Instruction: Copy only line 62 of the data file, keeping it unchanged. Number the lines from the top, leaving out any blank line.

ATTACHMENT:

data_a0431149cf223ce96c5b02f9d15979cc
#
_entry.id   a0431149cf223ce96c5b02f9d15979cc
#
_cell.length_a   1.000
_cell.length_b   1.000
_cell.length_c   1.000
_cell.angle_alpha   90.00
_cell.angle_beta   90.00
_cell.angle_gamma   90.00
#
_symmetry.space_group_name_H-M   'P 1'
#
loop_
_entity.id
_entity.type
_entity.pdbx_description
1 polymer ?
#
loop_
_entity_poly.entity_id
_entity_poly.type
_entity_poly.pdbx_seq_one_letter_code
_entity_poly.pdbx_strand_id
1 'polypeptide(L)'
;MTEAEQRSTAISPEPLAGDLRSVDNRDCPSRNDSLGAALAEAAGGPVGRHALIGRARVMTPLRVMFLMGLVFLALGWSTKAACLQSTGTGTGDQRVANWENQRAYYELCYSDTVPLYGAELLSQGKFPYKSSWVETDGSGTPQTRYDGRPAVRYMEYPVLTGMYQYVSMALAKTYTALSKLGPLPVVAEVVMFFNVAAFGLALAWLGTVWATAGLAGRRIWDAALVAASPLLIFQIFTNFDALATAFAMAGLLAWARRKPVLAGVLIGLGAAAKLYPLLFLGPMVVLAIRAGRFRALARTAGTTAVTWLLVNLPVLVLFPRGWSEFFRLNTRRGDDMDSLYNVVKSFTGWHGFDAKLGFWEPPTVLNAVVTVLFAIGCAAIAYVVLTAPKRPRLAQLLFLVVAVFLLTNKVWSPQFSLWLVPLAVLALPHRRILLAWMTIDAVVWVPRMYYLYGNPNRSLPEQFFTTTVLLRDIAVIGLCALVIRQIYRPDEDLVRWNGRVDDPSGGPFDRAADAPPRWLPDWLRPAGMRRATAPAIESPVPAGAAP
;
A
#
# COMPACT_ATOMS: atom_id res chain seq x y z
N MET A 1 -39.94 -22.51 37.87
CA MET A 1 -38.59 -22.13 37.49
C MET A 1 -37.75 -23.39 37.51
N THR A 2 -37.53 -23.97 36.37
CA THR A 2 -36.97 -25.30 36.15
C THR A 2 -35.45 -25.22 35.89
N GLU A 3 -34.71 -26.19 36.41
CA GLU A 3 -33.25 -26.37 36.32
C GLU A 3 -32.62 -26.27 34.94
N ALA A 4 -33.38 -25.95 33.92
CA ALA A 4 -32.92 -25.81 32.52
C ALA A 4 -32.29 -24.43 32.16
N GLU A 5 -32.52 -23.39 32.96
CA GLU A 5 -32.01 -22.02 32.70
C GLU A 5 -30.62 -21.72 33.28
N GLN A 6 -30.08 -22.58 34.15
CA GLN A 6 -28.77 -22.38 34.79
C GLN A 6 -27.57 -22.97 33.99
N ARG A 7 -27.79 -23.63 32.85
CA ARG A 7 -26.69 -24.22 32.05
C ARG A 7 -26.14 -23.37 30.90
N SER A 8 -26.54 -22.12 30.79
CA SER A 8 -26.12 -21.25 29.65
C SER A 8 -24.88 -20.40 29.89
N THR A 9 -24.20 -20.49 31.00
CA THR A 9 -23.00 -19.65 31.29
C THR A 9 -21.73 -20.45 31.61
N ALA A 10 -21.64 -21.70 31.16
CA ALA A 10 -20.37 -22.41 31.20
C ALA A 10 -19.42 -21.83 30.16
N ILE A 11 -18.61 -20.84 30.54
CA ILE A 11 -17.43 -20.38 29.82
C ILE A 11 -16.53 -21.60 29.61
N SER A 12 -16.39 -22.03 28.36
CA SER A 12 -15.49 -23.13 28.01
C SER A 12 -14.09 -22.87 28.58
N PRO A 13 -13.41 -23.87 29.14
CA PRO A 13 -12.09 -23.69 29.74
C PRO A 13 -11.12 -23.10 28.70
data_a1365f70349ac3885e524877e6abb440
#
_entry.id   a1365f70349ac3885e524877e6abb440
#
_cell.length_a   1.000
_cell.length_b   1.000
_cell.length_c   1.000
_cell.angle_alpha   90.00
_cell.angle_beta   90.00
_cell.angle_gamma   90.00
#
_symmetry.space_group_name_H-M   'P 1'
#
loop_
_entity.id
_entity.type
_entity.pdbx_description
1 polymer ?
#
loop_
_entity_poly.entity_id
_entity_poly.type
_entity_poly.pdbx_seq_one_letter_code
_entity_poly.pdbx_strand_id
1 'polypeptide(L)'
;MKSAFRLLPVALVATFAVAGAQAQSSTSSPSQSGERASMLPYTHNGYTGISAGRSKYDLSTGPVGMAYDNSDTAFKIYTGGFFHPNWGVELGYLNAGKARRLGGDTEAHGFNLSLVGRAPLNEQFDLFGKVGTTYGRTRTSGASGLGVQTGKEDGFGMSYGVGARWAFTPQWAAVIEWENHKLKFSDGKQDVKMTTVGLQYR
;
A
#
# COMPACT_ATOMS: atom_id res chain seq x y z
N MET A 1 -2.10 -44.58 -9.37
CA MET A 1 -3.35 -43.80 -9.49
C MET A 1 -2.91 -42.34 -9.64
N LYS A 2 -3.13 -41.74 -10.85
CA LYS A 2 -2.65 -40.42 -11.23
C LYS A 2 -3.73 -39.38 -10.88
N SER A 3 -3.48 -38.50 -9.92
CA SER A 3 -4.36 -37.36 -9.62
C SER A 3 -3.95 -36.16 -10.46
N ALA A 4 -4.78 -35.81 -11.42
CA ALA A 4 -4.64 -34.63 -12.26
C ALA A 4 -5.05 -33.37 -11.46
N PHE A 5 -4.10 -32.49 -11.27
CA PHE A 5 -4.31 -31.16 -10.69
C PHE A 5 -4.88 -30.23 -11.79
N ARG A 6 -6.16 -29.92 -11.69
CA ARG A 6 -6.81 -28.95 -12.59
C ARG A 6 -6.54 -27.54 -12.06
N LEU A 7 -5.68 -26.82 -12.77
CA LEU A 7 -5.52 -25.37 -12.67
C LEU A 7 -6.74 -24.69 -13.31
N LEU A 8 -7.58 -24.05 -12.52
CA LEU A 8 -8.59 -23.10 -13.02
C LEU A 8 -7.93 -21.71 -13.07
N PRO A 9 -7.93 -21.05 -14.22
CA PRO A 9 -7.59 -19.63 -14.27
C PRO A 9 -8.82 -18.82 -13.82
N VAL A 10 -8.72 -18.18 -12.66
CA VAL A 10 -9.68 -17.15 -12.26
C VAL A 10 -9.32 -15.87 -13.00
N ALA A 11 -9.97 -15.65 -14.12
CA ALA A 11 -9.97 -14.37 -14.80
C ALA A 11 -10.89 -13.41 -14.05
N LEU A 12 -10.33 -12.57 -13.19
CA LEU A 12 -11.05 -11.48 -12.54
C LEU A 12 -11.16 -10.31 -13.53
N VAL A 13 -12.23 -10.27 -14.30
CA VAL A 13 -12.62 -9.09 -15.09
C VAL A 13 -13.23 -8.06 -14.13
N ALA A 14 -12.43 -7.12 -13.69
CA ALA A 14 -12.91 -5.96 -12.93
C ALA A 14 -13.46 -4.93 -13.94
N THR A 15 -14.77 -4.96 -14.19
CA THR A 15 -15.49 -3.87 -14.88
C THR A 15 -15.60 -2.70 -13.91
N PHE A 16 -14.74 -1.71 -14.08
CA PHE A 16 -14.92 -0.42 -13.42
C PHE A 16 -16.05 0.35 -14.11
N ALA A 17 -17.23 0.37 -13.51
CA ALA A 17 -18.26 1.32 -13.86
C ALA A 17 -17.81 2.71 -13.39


CA ILE A 11 -17.43 -20.38 29.82